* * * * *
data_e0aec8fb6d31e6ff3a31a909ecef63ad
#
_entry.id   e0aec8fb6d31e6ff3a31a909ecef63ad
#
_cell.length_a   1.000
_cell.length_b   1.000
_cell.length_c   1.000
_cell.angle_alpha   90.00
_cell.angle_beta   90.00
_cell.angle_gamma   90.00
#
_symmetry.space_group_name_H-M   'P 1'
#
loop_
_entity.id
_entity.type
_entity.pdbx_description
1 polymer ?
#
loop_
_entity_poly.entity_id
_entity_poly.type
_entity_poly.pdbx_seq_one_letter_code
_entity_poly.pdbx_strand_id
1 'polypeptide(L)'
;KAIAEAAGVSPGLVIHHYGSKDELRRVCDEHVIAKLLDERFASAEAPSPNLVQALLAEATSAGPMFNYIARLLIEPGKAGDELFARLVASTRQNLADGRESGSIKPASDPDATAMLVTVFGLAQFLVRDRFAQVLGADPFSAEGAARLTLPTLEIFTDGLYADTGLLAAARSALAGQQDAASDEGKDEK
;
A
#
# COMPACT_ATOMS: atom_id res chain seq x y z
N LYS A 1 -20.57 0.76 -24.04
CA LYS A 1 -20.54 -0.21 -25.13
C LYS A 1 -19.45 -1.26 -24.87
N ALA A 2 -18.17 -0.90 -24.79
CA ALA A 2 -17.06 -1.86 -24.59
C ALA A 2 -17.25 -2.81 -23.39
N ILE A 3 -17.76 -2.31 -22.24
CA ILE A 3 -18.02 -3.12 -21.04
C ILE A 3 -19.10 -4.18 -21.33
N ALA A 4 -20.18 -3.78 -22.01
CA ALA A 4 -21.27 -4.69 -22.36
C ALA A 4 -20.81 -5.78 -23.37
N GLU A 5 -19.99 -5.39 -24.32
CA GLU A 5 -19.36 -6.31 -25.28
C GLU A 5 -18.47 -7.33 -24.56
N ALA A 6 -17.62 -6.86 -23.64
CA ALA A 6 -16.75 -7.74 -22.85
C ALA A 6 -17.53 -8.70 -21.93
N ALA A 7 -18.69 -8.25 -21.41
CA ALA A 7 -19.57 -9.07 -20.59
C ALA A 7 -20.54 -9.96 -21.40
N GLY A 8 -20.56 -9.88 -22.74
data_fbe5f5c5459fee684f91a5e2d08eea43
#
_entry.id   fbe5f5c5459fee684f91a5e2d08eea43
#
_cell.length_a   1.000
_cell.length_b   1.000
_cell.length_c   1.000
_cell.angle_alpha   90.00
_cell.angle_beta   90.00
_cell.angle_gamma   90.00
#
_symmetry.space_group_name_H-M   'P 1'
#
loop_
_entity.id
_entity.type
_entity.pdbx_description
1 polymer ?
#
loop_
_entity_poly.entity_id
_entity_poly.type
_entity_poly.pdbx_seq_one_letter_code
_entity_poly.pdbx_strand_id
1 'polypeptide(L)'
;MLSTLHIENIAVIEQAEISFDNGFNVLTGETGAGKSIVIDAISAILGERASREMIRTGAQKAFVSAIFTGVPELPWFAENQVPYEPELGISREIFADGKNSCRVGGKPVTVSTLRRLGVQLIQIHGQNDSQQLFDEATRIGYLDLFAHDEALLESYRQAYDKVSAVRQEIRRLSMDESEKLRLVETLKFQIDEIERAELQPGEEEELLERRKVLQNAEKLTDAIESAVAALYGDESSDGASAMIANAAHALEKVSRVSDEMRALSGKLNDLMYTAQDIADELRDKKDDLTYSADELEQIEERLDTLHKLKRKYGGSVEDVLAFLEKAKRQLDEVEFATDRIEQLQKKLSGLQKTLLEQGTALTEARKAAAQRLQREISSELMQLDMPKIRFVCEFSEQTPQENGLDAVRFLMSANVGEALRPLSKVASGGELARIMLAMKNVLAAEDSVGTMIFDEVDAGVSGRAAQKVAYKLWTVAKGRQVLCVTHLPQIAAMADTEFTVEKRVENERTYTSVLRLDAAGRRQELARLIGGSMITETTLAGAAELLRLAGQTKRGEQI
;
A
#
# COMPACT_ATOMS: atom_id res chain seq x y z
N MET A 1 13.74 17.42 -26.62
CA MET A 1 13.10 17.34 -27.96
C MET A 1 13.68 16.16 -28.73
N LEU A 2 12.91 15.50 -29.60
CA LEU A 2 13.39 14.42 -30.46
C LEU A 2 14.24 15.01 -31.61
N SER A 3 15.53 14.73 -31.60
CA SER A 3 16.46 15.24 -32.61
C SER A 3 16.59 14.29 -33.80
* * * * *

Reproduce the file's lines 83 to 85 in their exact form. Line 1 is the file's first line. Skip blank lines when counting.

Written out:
N MET A 1 13.74 17.42 -26.62
CA MET A 1 13.10 17.34 -27.96
C MET A 1 13.68 16.16 -28.73